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  • Whole Food Plant-Based

    Whole Food Plant-Based

Whole Food Plant-Based Nutrition - be the best you can be

Want to be more plant-based but not sure how to start? Or already plant-based but finding it difficult?

Susan is the Nutrition Consultant with the Vegetarian Society who answers queries on vegetarian diets. In 2020, she also received a certificate in Whole Food Plant-Based Nutrition from eCornell University, a world renowned nutrition studies programme in plant-based nutrition. She can help you with your new diet while helping reduce your impact on the environment. It is easy to be an unhealthy veggie with too many fake meats, too much coconut oil or too many carbs. Planning meals, trying new recipes and getting the whole family involved can be a great start.

Plant-based diets have higher fibre content and have been shown to reduce cardiovascular disease and control weight. You can meet all your nutritional needs through foods without lots of supplements, although Vitamin D and B12 may be required.

Contact Susan here for help with becoming more plant-based, to get a diet analysis or a full meal plan personalised to your nutritional needs and tastes see PERSONALISED MEAL PLANS

If you want to get started, here is a 3-day plant-based meal plan from Cornell University:

Cornell Meal Plans

Or contact Vegetarian Society for more help through their enquiry service, nutrition, or environment information etc.

Vegetarian Society

“My clients tell me they feel less lethargic, more energetic and less bloated after following a more plant-based diet after only a few weeks. It is so rewarding to hear this as a result of eating more healthily without animal products.”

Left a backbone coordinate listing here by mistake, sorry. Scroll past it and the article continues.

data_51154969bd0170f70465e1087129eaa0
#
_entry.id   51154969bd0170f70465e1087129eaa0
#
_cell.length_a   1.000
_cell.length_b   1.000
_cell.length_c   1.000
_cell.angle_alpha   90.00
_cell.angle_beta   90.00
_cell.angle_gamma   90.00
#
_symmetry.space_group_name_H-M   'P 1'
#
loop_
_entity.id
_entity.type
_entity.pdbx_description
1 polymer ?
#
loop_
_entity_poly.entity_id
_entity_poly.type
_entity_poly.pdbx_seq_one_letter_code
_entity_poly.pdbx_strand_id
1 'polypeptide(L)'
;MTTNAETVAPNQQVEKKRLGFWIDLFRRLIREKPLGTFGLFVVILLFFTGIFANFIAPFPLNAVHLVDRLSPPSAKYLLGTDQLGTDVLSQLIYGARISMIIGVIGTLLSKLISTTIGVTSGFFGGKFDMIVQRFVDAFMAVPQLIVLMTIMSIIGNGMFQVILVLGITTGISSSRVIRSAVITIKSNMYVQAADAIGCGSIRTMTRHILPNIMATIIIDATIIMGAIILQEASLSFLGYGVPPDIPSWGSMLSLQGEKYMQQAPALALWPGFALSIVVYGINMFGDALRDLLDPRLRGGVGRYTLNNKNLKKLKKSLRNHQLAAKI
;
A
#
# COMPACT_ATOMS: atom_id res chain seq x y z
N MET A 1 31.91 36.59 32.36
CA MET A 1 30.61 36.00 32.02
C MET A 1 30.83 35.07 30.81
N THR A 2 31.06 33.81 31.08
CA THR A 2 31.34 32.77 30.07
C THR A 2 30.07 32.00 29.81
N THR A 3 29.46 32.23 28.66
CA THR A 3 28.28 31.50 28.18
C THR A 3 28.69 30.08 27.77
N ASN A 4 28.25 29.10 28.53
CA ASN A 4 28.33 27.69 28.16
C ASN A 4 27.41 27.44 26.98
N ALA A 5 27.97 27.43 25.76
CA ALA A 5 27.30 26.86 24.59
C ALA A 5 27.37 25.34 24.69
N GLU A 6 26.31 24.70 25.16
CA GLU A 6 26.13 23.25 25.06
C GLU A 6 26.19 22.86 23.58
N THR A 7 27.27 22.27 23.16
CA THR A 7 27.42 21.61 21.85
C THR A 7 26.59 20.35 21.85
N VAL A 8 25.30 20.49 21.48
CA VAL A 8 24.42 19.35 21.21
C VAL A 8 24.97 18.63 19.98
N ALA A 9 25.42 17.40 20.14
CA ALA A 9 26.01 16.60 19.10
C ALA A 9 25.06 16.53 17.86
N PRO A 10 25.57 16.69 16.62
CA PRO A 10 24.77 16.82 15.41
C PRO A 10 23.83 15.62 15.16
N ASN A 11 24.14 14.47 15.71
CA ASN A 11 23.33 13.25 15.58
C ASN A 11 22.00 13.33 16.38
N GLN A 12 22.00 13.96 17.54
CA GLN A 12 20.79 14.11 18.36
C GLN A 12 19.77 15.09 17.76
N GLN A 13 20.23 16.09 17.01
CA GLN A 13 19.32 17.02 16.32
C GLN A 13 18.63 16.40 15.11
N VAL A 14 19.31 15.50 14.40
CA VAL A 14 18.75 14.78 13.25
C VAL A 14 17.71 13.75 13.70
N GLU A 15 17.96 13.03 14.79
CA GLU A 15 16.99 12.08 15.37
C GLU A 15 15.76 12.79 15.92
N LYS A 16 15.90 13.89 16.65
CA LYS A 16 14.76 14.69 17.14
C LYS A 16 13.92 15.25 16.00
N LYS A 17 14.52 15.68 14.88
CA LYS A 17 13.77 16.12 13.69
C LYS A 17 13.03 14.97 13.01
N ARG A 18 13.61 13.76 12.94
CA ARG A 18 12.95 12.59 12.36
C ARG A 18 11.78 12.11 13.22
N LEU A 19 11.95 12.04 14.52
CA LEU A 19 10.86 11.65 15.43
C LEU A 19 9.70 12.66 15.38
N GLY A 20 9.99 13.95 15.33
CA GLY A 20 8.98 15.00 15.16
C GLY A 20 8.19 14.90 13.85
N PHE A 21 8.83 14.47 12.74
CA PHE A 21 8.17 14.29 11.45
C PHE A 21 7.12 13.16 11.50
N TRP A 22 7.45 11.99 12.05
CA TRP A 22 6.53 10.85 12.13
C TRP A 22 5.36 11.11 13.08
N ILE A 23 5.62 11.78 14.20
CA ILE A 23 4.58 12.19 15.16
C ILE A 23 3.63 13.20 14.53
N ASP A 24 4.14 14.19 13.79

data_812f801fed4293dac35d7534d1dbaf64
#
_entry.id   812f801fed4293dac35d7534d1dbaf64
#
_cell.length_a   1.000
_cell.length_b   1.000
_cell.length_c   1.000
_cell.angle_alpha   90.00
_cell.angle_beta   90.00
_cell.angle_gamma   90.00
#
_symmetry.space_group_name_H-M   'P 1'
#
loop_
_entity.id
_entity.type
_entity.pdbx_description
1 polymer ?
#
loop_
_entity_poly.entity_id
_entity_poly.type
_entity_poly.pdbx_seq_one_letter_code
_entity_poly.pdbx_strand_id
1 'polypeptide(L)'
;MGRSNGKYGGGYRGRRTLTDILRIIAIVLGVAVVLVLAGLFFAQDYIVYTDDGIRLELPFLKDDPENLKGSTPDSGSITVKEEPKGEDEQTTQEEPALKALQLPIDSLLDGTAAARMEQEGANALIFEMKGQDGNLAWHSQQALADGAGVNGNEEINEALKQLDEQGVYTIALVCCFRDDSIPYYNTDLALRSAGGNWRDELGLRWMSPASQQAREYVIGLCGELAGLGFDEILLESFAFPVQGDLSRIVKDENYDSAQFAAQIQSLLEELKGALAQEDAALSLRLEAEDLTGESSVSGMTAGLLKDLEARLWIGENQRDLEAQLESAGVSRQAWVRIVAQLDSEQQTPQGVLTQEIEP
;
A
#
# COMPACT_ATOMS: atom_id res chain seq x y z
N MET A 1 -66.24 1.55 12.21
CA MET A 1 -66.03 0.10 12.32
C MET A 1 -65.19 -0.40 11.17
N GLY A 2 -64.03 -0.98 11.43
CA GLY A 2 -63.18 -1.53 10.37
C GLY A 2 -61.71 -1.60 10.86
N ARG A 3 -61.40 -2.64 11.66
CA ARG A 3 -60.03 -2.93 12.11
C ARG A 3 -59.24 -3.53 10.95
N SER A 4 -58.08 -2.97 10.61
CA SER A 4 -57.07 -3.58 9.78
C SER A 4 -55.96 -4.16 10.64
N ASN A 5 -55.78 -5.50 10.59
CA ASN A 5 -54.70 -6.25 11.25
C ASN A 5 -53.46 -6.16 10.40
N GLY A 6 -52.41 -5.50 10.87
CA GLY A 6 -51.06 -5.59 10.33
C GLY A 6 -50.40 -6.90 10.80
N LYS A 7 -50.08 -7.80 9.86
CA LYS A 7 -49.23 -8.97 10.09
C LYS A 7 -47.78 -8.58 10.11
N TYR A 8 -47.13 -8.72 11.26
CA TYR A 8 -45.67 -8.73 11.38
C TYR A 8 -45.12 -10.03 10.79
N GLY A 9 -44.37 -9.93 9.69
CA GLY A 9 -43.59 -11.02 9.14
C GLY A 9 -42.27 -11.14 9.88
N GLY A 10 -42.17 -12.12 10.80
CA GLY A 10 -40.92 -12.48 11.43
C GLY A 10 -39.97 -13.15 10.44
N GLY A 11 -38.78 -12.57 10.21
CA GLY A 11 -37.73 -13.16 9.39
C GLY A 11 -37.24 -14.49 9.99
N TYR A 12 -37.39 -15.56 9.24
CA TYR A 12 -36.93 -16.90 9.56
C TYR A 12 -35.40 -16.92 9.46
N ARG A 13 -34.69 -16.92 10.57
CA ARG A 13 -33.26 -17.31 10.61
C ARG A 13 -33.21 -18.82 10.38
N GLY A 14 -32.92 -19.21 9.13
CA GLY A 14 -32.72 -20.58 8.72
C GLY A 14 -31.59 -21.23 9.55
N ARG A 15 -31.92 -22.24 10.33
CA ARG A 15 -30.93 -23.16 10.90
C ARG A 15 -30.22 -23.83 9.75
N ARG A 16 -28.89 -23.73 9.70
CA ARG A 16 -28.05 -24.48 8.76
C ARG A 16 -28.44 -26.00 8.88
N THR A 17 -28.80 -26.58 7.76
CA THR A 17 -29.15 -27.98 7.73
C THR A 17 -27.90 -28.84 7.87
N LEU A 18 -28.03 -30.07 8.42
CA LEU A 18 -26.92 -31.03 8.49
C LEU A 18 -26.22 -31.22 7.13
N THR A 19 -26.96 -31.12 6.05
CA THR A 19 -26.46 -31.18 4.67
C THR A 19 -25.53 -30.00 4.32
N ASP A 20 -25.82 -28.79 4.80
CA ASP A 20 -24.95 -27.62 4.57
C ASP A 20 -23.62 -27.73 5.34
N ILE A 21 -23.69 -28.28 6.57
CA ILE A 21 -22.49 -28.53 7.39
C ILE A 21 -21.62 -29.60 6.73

Susan Burry
Susan Burry

A vegetarian diet can include…

  • Vegetables and fruits

  • Grains and pulses

  • Nuts and seeds

  • Eggs

  • Dairy products

  • Honey

  • VEGAN does not include eggs, dairy or honey

A vegetarian diet does not include

  • Meat or poultry

  • Fish or seafood

  • Insects

  • Gelatine or animal rennet

  • Stock or fat from animals

Vegetarian/Vegan

Many people now want to eliminate some or all animal products. Adopting a plant-based diet can be a healthy option, as there are a wide variety of foods and vegan substitutes which provide the nutrients contained in animal-based foods. Susan can help with recipe ideas, meal-planning, and supplements.

“I like incorporating plant-based foods into all my clients’ diets, even if only for one day a week. It’s great to work with clients who are passionate about adopting a plant-based diet and want to meet all their nutritional goals while also reducing our carbon footprint.”

Research shows how plant-based eating is healthier:

  • Less obesity, Body Mass Index-1 kg/m², lower caloric
  • Higher fibre content and anti-oxidants
  • Lower rates of Ischemic Heart Disease-25% lower mortality

  • Lower Blood Cholesterol-0.5mmol/l, lower BP